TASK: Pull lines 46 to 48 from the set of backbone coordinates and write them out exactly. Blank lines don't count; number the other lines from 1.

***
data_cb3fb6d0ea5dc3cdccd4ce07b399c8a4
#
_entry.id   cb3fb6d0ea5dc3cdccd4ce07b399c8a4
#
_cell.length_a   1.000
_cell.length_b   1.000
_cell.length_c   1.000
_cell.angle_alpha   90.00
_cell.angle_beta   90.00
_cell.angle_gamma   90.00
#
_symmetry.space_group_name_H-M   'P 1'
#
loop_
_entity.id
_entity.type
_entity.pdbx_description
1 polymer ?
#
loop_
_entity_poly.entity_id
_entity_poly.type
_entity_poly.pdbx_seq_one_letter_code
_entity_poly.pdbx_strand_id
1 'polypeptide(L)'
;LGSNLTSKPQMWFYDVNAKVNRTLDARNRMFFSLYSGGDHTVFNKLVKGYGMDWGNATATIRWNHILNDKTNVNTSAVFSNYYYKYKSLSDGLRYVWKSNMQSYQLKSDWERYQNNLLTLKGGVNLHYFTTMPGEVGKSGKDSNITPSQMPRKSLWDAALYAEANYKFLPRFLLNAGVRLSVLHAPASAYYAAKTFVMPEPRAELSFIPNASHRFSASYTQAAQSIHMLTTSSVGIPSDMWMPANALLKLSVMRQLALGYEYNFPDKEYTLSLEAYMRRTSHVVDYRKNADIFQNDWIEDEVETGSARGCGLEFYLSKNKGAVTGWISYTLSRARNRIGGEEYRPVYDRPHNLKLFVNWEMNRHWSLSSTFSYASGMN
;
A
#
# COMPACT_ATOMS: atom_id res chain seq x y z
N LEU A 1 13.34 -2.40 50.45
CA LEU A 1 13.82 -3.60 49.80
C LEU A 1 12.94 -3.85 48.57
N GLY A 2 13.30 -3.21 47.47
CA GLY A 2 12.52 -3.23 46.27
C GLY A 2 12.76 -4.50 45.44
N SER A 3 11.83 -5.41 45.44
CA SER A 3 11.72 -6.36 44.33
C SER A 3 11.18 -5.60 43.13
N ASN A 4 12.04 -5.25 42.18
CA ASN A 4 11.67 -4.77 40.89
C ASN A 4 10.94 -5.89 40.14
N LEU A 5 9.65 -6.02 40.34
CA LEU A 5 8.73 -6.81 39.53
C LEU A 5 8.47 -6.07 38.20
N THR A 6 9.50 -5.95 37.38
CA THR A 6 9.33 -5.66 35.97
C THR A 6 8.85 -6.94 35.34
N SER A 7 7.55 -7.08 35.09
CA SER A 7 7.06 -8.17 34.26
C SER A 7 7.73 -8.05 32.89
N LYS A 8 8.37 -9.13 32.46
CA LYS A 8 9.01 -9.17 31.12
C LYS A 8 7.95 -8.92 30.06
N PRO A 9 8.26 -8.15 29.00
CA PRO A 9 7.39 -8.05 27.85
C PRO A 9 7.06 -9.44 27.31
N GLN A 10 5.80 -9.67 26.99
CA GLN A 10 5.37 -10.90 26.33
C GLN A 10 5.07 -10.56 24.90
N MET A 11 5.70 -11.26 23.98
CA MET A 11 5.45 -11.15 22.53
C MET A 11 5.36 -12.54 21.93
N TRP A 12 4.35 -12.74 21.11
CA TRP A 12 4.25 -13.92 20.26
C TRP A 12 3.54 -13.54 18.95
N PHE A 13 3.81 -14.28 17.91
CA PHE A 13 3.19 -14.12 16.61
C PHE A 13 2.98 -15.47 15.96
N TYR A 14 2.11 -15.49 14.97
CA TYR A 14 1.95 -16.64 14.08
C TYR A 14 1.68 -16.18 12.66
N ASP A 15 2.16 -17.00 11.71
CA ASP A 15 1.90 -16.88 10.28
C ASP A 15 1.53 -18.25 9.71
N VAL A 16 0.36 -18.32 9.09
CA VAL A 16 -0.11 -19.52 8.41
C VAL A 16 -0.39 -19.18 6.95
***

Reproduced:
N THR A 6 9.50 -5.95 37.38
CA THR A 6 9.33 -5.66 35.97
C THR A 6 8.85 -6.94 35.34